For the first time, a Paul Klee exhibition provides a glimpse of the relationship between humans and animals. Then and now, our dealings with animals are diverse and contradictory. Animals are feared, trained, pampered or slaughtered. Paul Klee thought intensely about the roles and nature of animals and human beings and commented critically upon their qualities. Join Paul Klee in exploring the animal in humanity and the human side of animals!
In every phase of his work Paul Klee took an interest in animals. In his view, the study of nature was one of the central principles of artistic creation. For that reason he collected seaweed, snail shells and sea-shells and displayed them in his studio. As a precise observer, he often discovered the animal in human beings, and the animal in human beings, and reversed the traditional roles. In his works humans ‘turn animal’, while animals display human traits. He commented on political events with animal fables, and zoological scenes humorously show us human behaviour.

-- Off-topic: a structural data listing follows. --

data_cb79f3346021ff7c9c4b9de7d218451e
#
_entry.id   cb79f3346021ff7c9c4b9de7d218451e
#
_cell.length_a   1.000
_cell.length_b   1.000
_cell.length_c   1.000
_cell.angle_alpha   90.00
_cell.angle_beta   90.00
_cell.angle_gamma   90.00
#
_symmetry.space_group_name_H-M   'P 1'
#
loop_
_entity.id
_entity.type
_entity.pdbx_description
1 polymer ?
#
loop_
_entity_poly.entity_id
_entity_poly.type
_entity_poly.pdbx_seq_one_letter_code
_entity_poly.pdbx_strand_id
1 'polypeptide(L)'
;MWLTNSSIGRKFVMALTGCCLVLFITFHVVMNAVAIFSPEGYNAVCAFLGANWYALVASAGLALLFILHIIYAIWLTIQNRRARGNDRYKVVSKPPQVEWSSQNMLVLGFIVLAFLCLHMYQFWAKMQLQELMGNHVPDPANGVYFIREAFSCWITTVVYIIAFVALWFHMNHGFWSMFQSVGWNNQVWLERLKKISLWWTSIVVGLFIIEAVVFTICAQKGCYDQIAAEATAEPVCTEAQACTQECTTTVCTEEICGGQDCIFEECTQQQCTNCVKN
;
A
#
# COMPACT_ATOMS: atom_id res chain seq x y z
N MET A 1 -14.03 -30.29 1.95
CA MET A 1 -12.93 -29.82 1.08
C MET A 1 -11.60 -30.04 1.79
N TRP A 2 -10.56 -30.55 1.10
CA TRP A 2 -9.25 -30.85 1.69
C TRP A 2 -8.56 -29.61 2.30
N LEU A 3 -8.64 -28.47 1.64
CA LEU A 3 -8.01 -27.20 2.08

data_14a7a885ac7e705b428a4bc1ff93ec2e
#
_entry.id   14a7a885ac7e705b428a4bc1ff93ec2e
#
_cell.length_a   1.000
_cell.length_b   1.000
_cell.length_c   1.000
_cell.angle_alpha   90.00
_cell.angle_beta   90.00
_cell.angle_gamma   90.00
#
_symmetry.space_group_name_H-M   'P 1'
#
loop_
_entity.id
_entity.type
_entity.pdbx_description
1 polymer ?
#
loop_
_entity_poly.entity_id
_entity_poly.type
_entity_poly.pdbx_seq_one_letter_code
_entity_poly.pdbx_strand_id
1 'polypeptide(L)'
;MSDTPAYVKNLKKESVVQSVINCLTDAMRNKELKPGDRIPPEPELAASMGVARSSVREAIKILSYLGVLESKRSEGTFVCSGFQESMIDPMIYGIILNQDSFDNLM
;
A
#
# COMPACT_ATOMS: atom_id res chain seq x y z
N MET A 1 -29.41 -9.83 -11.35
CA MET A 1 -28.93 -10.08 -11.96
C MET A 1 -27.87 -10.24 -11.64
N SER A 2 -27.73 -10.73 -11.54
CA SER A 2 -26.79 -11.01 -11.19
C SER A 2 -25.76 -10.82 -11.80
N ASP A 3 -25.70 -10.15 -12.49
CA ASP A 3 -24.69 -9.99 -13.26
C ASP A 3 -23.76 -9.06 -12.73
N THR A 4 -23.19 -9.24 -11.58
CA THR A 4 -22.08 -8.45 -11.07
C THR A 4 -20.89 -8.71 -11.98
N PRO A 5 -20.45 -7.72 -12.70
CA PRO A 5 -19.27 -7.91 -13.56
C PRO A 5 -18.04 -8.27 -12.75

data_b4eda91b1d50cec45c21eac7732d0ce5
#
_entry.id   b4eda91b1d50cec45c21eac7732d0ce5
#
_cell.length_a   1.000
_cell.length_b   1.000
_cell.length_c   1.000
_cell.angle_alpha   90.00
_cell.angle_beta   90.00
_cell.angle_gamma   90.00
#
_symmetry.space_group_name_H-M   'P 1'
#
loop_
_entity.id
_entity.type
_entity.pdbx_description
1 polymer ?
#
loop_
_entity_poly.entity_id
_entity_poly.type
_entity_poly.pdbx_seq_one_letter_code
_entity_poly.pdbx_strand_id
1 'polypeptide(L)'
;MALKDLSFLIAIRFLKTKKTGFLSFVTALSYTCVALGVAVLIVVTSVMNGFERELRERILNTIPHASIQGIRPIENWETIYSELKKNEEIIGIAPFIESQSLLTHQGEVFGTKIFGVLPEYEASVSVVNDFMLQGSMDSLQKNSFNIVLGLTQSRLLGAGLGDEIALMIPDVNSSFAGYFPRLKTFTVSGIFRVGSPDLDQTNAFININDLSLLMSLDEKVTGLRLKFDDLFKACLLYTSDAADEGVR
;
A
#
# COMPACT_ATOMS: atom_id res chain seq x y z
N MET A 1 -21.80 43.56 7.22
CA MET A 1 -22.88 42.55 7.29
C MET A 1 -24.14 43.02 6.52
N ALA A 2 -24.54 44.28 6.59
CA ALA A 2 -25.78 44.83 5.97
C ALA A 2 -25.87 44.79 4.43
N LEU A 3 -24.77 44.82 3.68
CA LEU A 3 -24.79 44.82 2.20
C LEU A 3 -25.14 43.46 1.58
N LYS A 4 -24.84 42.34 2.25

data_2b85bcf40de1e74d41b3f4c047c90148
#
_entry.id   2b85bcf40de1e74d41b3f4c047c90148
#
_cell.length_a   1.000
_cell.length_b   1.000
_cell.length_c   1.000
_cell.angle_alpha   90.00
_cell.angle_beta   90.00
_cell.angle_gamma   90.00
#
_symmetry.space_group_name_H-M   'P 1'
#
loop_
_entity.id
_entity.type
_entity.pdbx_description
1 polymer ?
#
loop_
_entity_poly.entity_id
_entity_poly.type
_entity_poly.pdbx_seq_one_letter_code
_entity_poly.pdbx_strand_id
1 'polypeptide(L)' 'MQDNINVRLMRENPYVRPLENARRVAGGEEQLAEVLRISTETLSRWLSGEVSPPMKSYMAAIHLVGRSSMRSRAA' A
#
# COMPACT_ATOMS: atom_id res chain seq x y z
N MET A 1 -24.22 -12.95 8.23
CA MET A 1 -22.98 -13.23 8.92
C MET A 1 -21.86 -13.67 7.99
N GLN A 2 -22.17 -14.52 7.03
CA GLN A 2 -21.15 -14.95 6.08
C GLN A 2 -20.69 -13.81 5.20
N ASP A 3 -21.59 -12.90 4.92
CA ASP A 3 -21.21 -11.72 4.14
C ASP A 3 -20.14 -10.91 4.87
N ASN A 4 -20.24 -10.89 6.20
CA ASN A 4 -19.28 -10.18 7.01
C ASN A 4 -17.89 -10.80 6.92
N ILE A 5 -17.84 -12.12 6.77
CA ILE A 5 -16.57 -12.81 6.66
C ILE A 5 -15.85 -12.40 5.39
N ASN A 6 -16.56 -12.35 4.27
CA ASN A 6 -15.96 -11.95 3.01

Birds and fish assume a special place in Klee’s bestiary. They exerted a particular fascination on him because unlike humans, who are bound to the earth by gravity, they can move completely freely in air or water. This gives them their own territories which are difficult for humans to access.
Klee’s cats occupied a central place not only in his life, but also in his work. He tried to immortalize his favourite animals in over 50 works and more than 250 mostly blurred photographs. In letters to his wife Lily he regularly had his cats Fritzi and Bimbo pass on ‘pawprints and coldwet nose-kisses’. Apart from that Klee’s zoos are populated by fantastical inventions of hybrid creatures like the doubletail-three-ears, mythological sphinxes and ungainly urchses.
The exhibition brings together some 130 works from the holdings of the collection of the Zentrum Paul Klee, many of which are being shown for the first time. Loans from Bern Natural History allow the public to engage in the immediate study of animals on Klee’s traces.